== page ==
Kitchen layouts have a bit of a Goldilocks complex: too tiny or cramped and you risk spills and collisions; too lofty or cavernous and you’ll get tired traveling between your cutting board and your oven. How do you get a kitchen that’s just right?
Our lead designer, Ann Harren, considers many factors when helping customers design their ideal kitchens including storage, the work triangle, and the number of chefs in the kitchen. It’s all about finding the right fit.
Function should always be paired with form, too. You want your kitchen to match the architectural style of your home. You want the cabinets to match your taste, down to the wood, stain, and door style. But it’s much more than just being attractive – you want your kitchen to have a seamless flow, and also to flow with the rest of the house.
If you’re striving for a seamless kitchen here are our tips to tackle any obstacles standing in your way:
1. Consider An Open Floor Plan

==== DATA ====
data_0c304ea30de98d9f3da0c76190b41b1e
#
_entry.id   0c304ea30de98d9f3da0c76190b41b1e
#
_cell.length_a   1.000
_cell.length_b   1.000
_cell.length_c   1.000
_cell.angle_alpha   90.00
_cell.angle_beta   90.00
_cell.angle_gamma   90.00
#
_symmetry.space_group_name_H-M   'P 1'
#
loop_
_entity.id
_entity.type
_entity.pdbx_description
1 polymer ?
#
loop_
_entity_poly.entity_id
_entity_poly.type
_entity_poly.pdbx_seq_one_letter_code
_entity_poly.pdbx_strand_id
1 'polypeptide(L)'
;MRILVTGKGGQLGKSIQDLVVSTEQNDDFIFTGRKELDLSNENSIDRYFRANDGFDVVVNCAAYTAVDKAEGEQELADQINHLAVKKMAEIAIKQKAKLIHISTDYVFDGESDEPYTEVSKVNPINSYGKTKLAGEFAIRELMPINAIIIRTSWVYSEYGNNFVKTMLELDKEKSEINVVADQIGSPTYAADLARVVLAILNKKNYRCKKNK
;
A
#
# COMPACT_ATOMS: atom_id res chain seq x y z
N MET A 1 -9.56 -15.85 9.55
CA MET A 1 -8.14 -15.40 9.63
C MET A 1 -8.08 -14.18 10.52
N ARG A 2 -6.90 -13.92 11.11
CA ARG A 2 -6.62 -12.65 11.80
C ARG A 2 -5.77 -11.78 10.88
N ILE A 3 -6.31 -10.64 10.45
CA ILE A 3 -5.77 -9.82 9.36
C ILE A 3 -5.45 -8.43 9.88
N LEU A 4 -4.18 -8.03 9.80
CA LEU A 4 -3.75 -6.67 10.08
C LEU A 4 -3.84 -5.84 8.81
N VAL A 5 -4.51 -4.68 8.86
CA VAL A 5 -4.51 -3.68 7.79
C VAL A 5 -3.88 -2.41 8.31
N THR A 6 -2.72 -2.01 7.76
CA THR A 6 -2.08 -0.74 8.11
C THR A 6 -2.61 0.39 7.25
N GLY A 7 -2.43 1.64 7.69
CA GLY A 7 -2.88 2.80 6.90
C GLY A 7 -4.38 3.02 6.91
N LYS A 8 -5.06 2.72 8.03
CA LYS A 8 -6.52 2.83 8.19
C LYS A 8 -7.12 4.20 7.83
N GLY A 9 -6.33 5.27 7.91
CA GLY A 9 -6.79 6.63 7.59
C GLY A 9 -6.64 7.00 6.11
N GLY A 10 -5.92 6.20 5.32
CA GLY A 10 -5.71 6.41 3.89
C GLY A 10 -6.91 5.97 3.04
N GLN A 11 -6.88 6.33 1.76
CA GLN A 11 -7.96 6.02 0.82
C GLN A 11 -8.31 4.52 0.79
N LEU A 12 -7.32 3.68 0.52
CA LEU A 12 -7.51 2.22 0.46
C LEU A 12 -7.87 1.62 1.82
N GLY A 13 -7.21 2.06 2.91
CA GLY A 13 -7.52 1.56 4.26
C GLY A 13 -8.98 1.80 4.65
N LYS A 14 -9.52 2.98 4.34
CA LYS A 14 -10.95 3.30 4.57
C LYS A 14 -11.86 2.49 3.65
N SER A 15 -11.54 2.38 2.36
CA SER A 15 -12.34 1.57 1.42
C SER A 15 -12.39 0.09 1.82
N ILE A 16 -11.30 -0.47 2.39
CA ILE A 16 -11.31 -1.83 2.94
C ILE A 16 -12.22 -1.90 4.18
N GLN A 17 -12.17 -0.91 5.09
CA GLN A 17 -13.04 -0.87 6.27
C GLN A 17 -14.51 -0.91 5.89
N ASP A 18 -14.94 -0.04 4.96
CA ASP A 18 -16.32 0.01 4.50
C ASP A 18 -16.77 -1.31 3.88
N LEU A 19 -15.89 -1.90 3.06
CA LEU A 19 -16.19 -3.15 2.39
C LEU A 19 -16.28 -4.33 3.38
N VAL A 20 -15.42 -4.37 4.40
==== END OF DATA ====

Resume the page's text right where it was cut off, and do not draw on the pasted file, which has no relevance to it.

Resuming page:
Removing a wall is often the best way to create a more functional and social kitchen. You want your kitchen to help everyone feel connected. You also need enough space by the sink, range, and fridge to get everything done.
These clients from Big Fish Lake had a choppy and dysfunctional kitchen. A wall was removed that isolated the kitchen and a staircase was moved so this lake home had views of the lake from across the house.
2. Remove Features You Don’t Need
Create additional space by ridding your kitchen of unnecessary features, such as non-load-bearing columns and unused chimneys. Don’t be afraid to look into the cost of moving those big features that take up a lot of space, it’s often more affordable than people think.
A chimney at this Cold Spring home hadn’t been used since the 1940s. When it was in the corner of the kitchen, the refrigerator, range, and sink were all crammed together. When we removed it, this customer gained usable inches for the countertops, now there’s a spacious work triangle.
3. Rethink the Peninsula
If you have a U-shaped kitchen with a peninsula that separates it form the rest of the home, consider replacing the peninsula with an island. Otherwise whoever is in the kitchen feels like they are trapped and it’s hard to accommodate multiple chefs.
Such was the case in this Cold Spring kitchen. Our client did a lot of canning and the layout wasn’t working for her. By removing the peninsula, she was able to incorporate a long, narrow island and a raised table. Now she can work while someone else is performing another task.